"What you touch you don't feel
Do not know what you steal
Destroy everything you touch today
Please destroy me this way." —Ladytron, Witching Hour (2005)
Well, R.J. Cutler came out with guns blazing for this, his first theater release in some time. Within minutes The September Issue launches into New York Fashion Week footage while Ladytron's darkly glamorous "Destroy Everything You Touch" plays through a flashbulb-spangled montage in which Candy Patts Price describes Anna Wintour as the Pope of fashion and Andre Leon Talley bemoans a "famine of beauty" for the season. In stark contrast to these loud, glorious eccentrics is the preternaturally composed Anna Wintour observing and absorbing the runway shows, wearing her trademark fur and sunglasses. The Ladytron track was made for it.
Enter Grace Coddington, American Vogue's creative director, who serves as creative counterpoint to Wintour's withering eye. The Galliano-loving Grace is everything that Wintour is not: animated, romantic, accepting of physical imperfections, celebrity averse. Cutler captures several of her shoots, each more fantastic than the last and culminating in a Paris couture assignment that elicited gasps from the people sitting next to me. It was beyond gorgeous—impossibly exquisite concoctions, fantasies of color. This is the sequence in which it becomes clear that Grace is an outright magician, and also where my respect for Wintour grew because of the sheer nerve it would take to pare back such peerless work. Wintour is an editor, after all, and her job is defined largely by a manifest not to create, but to discard and delete. Many are saying that Grace emerges as the unexpected star of The September Issue, but my impression is that Anna knew exactly what she was doing throughout, keeping quarter where she always has: above the fray.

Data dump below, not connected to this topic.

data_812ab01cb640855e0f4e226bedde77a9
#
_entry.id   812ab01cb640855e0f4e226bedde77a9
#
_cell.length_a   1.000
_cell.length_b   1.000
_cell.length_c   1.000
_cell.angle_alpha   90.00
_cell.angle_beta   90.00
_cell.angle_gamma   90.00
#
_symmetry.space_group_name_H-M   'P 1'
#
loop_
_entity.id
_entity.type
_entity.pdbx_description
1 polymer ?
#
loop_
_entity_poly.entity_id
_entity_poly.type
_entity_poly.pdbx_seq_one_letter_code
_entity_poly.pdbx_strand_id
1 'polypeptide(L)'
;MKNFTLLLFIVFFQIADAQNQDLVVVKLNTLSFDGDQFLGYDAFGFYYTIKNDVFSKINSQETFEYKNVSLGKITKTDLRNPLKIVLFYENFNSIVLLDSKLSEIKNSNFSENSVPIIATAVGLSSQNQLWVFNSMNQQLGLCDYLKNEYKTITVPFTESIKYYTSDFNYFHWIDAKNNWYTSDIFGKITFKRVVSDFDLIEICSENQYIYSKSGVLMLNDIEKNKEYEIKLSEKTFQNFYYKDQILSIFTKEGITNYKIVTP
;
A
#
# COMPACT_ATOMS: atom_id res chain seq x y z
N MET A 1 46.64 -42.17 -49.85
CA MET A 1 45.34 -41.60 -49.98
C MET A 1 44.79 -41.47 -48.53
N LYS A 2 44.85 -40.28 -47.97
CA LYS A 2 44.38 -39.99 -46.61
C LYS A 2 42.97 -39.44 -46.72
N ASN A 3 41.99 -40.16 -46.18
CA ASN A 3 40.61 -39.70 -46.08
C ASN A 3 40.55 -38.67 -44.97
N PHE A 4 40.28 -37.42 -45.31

This is not to say that there aren't moments of insight into Wintour's personality. She radiates adoration for her children and lights up when describing London in the early 60's, citing the birth control pill and the end of the class system as the reasons behind the social energy of the time. With a twinkle in her eye she observes,"You'd have had to be wearing an Irving Penn sack on your head not to know there was something going on." She also overtly acknowledges that Coddington is a genius, and understands that her own is of a very different nature. When asked what her strength is, she replies, "My decisiveness," a word that has its roots in the old French verb "cædere" meaning, "to cut."
In the end, what is so striking about this documentary is how perfectly it captures the creative process, largely as a manifestation of the healthy friction between two opposites, Grace and Anna. It also benefits hugely from Cutler's unwillingness to waste time manufacturing a kinder, gentler Anna Wintour; instead he celebrates her cool detachment and opacity as key strengths of this formidable editor.
He did a good job with the music in the film too, although he should have been more willing to turn up the volume at times and allow it to take over the scene for awhile. With such rich visual material, I would have liked for there to be at least a few passages allowed to be pure sound and image events. As it was, Cutler seemed afraid to stray from the talking heads for too long, and is a bit reticent with the music as a result. He had some great tracks though, no doubt thanks to some help from Music Supervisor Margaret Yen (Juno, The Hangover, Passion of the Christ). We'll definitely be checking out his future work.